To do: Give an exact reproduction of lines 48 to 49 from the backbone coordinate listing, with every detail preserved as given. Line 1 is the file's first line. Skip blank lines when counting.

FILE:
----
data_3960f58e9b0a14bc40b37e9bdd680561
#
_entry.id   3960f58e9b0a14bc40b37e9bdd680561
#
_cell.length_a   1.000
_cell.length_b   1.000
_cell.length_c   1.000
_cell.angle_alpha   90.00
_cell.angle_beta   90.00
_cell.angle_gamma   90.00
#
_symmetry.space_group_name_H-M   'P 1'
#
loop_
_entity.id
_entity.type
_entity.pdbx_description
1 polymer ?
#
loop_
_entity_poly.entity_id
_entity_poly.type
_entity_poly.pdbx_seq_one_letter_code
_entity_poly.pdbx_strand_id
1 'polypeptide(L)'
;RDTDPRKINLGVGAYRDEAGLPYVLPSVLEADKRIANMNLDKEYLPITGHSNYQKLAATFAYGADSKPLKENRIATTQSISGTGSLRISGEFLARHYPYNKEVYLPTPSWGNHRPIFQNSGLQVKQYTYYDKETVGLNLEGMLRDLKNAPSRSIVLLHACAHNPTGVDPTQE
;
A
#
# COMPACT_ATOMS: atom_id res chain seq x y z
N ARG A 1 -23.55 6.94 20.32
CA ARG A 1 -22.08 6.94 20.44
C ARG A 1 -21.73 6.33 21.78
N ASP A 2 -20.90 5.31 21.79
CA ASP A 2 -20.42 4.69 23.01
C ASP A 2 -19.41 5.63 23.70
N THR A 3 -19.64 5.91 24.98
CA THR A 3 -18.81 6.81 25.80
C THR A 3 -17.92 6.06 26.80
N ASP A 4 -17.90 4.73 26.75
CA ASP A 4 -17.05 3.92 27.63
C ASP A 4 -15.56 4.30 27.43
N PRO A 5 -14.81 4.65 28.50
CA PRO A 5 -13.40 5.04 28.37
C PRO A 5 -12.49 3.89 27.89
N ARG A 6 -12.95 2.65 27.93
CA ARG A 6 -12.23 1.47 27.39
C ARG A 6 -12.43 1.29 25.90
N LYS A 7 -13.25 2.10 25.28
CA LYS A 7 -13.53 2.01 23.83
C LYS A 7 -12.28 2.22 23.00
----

C ARG A 6 -12.43 1.29 25.90
N LYS A 7 -13.25 2.10 25.28